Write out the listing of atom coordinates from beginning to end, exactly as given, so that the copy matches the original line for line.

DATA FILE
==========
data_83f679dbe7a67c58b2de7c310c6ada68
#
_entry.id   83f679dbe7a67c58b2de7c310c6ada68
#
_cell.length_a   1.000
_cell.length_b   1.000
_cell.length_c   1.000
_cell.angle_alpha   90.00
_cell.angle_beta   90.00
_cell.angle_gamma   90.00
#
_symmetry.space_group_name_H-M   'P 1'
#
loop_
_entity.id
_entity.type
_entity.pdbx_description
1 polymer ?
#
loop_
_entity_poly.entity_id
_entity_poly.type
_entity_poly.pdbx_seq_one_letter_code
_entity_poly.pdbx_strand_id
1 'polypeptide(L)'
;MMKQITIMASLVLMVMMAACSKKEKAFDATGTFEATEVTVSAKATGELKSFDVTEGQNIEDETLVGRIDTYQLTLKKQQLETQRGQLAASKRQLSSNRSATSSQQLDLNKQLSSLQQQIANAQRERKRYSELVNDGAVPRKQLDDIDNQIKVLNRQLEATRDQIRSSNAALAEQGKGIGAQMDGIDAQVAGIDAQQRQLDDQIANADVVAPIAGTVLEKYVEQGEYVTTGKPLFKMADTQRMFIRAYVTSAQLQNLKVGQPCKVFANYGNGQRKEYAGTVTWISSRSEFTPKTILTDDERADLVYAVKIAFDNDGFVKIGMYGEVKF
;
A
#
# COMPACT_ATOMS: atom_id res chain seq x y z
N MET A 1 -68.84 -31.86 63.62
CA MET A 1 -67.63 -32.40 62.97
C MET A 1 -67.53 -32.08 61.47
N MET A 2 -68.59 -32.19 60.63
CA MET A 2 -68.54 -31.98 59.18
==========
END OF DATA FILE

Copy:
data_83f679dbe7a67c58b2de7c310c6ada68
#
_entry.id   83f679dbe7a67c58b2de7c310c6ada68
#
_cell.length_a   1.000
_cell.length_b   1.000
_cell.length_c   1.000
_cell.angle_alpha   90.00
_cell.angle_beta   90.00
_cell.angle_gamma   90.00
#
_symmetry.space_group_name_H-M   'P 1'
#
loop_
_entity.id
_entity.type
_entity.pdbx_description
1 polymer ?
#
loop_
_entity_poly.entity_id
_entity_poly.type
_entity_poly.pdbx_seq_one_letter_code
_entity_poly.pdbx_strand_id
1 'polypeptide(L)'
;MMKQITIMASLVLMVMMAACSKKEKAFDATGTFEATEVTVSAKATGELKSFDVTEGQNIEDETLVGRIDTYQLTLKKQQLETQRGQLAASKRQLSSNRSATSSQQLDLNKQLSSLQQQIANAQRERKRYSELVNDGAVPRKQLDDIDNQIKVLNRQLEATRDQIRSSNAALAEQGKGIGAQMDGIDAQVAGIDAQQRQLDDQIANADVVAPIAGTVLEKYVEQGEYVTTGKPLFKMADTQRMFIRAYVTSAQLQNLKVGQPCKVFANYGNGQRKEYAGTVTWISSRSEFTPKTILTDDERADLVYAVKIAFDNDGFVKIGMYGEVKF
;
A
#
# COMPACT_ATOMS: atom_id res chain seq x y z
N MET A 1 -68.84 -31.86 63.62
CA MET A 1 -67.63 -32.40 62.97
C MET A 1 -67.53 -32.08 61.47
N MET A 2 -68.59 -32.19 60.63
CA MET A 2 -68.54 -31.98 59.18